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We are pleased to share a guest blog post from Director of Outpatient Services Melissa Spann, Ph.D., providing a glimpse into her upcoming presentation, “Stories of Survival: Jewish Culture, Eating Disorders, and the Children of Holocaust Survivors,” with co-presenters Debbie Martin, PhD; Wendy Oliver-Pyatt, MD, FAED, CEDS; and Johanna Kandel, Executive Director of the Alliance for Eating Disorders Awareness.

“It’s too much”, a 35 year old Jewish woman acknowledged through tears. This woman, along with over 20 million others in the United States who suffer from an eating disorder, struggled to make sense of her own body. My client would chronicle her struggles that her her frail anorectic frame was “too much” for her to bare. Through the integrative biopsychosocial treatment model, a significant aspect of her treatment and recovery at Oliver-Pyatt Centers was focused on the cultural and spiritual implications that were part of the development of her eating disorder. This client, like many women from the Jewish community, grew up in family who followed strict dietary laws of kashrut, felt pressure to achieve success and perfectionistic standards, and struggles to function in an environment in which there is an extensive family and communal focus on food.

In recent years, increased literature has focused on these potential triggering factors within the Jewish community to the onset and development of eating disorders. The Jewish community is not immune to eating disorders; within the Jewish community, the spectrum of eating disorders is as diverse as sects of Judaism. Anorexia, bulimia, binge eating disorder, and EDNOS suffers’ range from the most secular Jews to the most ultra-Orthodox.

In addition to a culturally-bound relationship with food, some literature has sought to identify a transgenerational trauma link with eating disorders and the Holocaust. We are now hearing more firsthand accounts from children of Holocaust survivors who can identify the factors associated with growing up with a parent who was a Holocaust survivor and the implications this had on their relationship not only with food – but with the development of their own identities, their bodies, and their relationships with others.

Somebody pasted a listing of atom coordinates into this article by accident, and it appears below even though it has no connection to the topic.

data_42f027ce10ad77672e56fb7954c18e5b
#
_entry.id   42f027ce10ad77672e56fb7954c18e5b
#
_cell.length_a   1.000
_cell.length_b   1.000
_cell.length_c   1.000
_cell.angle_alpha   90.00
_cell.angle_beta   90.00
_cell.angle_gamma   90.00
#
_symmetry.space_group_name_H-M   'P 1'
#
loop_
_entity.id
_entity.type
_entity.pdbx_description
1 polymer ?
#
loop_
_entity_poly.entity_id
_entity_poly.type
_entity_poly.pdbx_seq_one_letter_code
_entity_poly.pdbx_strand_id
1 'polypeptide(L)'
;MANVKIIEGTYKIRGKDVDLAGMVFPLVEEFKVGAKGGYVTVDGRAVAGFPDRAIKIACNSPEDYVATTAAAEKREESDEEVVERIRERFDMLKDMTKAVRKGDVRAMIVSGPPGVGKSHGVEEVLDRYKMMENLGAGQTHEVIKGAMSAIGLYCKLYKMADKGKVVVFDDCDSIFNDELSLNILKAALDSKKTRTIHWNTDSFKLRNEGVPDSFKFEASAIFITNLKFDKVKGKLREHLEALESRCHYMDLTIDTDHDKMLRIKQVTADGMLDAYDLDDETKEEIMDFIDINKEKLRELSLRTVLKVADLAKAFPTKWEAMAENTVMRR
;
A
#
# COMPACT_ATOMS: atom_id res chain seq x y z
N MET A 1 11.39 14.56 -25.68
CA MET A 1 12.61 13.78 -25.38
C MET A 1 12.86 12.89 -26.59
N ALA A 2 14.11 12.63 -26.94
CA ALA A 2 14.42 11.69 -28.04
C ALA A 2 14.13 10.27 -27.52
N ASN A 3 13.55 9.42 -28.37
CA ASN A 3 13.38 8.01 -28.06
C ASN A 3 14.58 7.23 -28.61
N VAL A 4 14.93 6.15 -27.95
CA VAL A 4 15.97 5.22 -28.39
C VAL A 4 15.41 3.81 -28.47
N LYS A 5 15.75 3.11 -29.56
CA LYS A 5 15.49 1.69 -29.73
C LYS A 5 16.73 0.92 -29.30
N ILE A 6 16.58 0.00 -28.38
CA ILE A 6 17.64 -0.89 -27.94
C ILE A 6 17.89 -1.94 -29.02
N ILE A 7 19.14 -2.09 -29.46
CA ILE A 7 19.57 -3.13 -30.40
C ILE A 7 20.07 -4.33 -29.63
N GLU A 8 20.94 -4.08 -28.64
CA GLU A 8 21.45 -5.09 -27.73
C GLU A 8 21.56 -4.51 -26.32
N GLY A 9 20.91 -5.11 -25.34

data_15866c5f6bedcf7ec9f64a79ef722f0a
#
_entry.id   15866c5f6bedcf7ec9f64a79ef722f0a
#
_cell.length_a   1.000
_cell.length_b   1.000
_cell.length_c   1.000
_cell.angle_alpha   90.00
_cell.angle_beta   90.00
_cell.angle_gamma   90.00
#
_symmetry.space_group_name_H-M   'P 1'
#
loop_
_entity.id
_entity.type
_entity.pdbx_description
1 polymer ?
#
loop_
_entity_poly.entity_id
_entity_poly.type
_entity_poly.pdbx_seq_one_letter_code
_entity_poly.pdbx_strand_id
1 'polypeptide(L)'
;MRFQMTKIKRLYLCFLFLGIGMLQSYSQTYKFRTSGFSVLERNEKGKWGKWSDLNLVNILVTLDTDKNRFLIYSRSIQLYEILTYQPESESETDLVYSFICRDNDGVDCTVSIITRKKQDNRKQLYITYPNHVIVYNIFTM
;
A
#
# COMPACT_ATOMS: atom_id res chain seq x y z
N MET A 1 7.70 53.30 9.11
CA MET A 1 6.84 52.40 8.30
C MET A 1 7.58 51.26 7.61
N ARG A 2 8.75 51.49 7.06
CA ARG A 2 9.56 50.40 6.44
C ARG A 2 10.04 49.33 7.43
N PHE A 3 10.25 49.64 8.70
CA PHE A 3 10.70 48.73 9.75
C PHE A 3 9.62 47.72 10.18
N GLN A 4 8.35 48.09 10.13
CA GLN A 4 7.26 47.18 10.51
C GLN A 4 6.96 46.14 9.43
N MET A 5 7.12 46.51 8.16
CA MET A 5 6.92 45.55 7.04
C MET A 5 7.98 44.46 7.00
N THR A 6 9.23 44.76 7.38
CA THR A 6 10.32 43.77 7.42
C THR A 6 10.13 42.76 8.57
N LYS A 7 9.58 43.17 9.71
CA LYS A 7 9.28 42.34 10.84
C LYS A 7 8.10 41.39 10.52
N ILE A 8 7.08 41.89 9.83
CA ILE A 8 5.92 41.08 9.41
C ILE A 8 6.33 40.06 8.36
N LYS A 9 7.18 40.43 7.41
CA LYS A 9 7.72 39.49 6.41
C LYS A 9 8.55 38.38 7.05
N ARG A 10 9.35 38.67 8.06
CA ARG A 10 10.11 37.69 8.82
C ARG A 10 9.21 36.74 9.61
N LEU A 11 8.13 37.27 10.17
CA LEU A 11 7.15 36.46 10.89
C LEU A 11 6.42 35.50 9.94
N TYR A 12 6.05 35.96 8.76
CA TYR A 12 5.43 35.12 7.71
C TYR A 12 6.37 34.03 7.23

Oliver-Pyatt Centers is excited to be part of this cutting-edge and extraordinary exploration of this topic through our new integrative presentation, Stories of Survival: Jewish culture, eating disorders and the children of Holocaust survivors. During the talk, we will examine the intersection of eating disorders and the Jewish community while identifying Jewish values as proactive resources to build from. Particular focus will be on the impact of transgenerational trauma in the development of eating disorders with firsthand accounts being shared, from Dr. Wendy Oliver-Pyatt and from Johanna Kandel, CEO of The Alliance for Eating Disorder Awareness.

We are all impacted by the societal pressures and expectations around beauty. As a Jewish woman (and mother) and a clinician, I believe that we can use our spirituality as a resource that can aid in healing and recovery for individuals and families during times of struggle. I hope you can join us at the event!

– Melissa Orshan Spann, Ph.D.

To hear more from Melissa and her co-presenters, please join us for “Stories of Survival: Jewish Culture, Eating Disorders, and the Children of Holocaust Survivors,” Wednesday, November 13th from 6:00 to 9:00 pm at the Sonesta Bayfront Hotel in Miami, Florida. Please RSVP to Christy Celi at christy@www.oliverpyattcenters.com or call 786.442.8120.

Oliver-Pyatt Centers is grounded in mindfulness and the belief that each person has the capacity for a mindful relationship with food and their body. Present in every aspect of our program, this philosophy encompasses nutrition and eating, as well as movement, with an emphasis on becoming free from negative habits, behaviors and rigidity. We work from a place of empathy and wisdom, using a medically grounded, psychologically gentle approach.

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Oliver-Pyatt Centers

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Miami, Florida 33143

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